Nielsen launches combined mobile and desktop audience numbers and reveal audiences for social sites including Twitter and Snapchat

NielsenDigital industry body IAB and Nielsen have launched Australia’s new digital audience measurement currency, fusing together audiences across desktop and mobile devices for the first time.

The new Digital Ratings (Monthly) replaces the Nielsen Online Ratings which measures the most popular news sites in the country, but also provide an insight into the audience size of services like Twitter and Snapchat.

Digital leader: Manners

Manners: Australian marketplace should be proud of DRM measurement

It aims to give the market a first look at Australia’s total digital audience, de-duplicated, across PC, smartphone and tablet for both web browsers and apps.

Alice Manners, outgoing IAB Australia CEO, told a briefing: “What DRM is doing is capturing and reporting the real year-on-year growth of unique audiences across key digital devices. It allows the market to understand how much duplication there is across devices.

“What this enables us to do by having this enhancement is ensure we maintain market confidence in our trading currency. It’s something we as an Australian marketplace should be proud of.”

DRM fuses together Nielsen’s pre-existing PC panel for home and work, consisting of 7,000 people, with nationally representative panels of Australian smartphone and tablet internet users, consisting of 2,000 smartphone users and 750 tablet users, as well as Census-tagged data for PC and mobile web.

It also uses a single-source panel and an establishment survey in an effort to provide de-duplicated audience figures.


Smith: The PC is the dominant device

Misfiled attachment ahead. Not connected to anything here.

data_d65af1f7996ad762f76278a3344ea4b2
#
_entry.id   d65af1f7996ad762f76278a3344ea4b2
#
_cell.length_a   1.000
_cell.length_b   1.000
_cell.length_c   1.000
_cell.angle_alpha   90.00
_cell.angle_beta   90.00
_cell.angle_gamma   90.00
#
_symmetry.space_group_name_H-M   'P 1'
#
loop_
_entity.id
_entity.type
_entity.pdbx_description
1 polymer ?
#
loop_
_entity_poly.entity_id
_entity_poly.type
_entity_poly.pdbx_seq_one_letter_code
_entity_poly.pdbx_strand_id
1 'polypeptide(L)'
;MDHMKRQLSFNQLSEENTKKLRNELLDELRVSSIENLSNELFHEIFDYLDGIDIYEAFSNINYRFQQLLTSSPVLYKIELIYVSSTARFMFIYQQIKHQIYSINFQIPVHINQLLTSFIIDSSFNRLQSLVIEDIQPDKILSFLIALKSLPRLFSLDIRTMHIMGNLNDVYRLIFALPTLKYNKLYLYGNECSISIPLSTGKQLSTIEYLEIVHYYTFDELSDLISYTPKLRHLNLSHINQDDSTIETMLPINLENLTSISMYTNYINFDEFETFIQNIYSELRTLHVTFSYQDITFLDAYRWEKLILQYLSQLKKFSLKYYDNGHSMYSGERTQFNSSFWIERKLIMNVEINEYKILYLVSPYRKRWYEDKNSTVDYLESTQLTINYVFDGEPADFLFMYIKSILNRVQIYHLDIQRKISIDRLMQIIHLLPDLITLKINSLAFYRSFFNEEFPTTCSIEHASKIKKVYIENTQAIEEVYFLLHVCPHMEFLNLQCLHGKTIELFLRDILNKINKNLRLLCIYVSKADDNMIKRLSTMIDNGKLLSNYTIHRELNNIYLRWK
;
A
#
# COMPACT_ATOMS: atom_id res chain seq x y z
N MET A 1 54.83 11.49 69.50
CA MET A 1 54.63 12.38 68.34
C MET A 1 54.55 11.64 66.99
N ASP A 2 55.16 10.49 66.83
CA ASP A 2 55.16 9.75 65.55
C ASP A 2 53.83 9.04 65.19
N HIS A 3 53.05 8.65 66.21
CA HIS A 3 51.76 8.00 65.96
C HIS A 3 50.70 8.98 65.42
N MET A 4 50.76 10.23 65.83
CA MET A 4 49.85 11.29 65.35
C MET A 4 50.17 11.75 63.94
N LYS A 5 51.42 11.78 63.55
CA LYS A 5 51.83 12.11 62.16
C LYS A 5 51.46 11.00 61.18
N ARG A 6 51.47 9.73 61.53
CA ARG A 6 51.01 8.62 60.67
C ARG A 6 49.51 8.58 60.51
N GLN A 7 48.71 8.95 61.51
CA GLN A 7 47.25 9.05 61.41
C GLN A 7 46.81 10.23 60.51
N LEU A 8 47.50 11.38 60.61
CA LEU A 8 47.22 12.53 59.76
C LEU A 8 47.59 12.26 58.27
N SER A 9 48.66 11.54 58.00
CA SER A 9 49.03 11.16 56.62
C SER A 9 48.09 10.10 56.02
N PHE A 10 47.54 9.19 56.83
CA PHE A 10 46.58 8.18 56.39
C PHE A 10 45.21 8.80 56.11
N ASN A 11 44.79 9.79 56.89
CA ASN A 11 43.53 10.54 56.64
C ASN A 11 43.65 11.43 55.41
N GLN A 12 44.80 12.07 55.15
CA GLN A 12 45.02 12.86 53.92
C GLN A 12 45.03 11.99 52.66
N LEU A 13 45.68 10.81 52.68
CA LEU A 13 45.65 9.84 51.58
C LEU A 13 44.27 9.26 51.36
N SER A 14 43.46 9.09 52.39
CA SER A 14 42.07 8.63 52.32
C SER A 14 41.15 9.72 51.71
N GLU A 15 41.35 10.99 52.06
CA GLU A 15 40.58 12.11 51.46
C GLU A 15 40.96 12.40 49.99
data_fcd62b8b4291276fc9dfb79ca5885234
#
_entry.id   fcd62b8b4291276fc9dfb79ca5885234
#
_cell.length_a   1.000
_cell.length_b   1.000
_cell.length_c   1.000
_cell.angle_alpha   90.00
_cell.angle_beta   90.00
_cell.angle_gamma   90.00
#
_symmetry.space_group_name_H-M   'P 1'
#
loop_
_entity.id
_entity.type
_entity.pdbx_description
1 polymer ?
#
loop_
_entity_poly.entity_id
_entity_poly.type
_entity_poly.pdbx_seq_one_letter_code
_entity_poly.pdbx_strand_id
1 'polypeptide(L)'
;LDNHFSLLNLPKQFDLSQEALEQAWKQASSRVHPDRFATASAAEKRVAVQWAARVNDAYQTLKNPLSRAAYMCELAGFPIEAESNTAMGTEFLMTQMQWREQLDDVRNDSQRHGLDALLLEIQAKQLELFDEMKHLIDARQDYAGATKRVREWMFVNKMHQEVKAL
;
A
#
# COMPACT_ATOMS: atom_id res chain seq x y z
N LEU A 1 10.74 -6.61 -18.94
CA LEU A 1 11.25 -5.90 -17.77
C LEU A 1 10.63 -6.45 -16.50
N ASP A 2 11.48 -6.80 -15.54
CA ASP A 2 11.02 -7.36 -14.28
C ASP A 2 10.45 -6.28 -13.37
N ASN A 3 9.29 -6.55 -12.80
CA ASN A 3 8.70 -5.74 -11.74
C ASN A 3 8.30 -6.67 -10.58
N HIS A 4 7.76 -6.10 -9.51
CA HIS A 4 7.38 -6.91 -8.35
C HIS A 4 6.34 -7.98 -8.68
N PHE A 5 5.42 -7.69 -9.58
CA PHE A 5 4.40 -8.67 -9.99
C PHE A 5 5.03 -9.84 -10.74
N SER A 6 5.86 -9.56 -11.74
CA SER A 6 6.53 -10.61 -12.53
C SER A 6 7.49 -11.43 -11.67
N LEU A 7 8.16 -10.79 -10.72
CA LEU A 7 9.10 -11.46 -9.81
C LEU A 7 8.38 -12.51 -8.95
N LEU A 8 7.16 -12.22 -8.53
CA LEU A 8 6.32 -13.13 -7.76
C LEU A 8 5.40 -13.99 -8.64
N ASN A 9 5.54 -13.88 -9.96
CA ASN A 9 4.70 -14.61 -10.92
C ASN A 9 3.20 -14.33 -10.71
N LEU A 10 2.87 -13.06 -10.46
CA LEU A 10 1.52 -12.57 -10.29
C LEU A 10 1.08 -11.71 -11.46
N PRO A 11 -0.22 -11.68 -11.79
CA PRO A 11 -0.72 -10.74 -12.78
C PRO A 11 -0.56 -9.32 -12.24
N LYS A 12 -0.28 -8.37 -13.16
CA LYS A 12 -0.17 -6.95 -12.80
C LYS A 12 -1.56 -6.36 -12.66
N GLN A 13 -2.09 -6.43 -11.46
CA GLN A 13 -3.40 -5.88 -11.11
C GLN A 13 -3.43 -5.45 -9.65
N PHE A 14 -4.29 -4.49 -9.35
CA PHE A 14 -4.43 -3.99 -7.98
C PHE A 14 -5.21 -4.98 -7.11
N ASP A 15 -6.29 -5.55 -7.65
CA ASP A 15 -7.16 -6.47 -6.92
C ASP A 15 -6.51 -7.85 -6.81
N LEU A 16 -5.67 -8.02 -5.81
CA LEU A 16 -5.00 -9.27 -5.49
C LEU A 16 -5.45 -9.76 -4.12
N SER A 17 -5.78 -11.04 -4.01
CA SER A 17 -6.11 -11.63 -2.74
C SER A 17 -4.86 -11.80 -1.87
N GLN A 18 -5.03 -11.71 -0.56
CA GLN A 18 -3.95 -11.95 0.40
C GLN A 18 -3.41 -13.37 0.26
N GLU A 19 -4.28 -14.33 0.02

Alex Smith, product leadership – digital content measurement at Nielsen, explained the comparative difference between the PC and Mac panel with the smartphone and tablet panel is “to do with the penetration of the device in the market”.

“Even though there is a lot of usage happening on smartphone and tablet, PC is still the dominant device from a penetration point of view, so we need to be representative of that market penetration,” he said.

The DRM data suggests the total active digital universe in Australia is close to 19.6m people across smartphones, computers and tablets – with 17.951m on computers, 13.170m on smartphones and 7.58m on tablets during February.

Monique Perry, Nielsen’s head of media, said: “There’s a million more people who we’re now capturing who were effectively app only users.”

According to the data for last month, Google, Facebook and Youtube are unsurprisingly the top three sites by unique audience.

For February Google had a unique audience of 19.627m with an active reach of 92.43%, while Facebook had a unique audience of 15.477m with an active reach of 78.86%.

Youtube was in at third place with a unique audience of 13.967m with an active reach of 71.16%.


Perry: Mobile led sites see massive growth

“The sites and the apps that have set themselves apart as being mobile-led, they see that massive growth. You look at YouTube and Facebook and they’ve got more than 5m stronger unique audience now because clearly they’re very mobile-led,” said Perry.

“Twitter doesn’t quite make the top 20, but it has an audience of 5.5m, which again is mobile-led.”

Looking at the social space, Facebook and Instagram topped the sector, with LinkedIn claiming third with a unique audience of 6.983m.

Twitter was fourth with a unique audience of 5.528m while Pinterest rounded out the top five with a unique audience of 4.545m.

Snapchat posted a unique audience of 3.068m.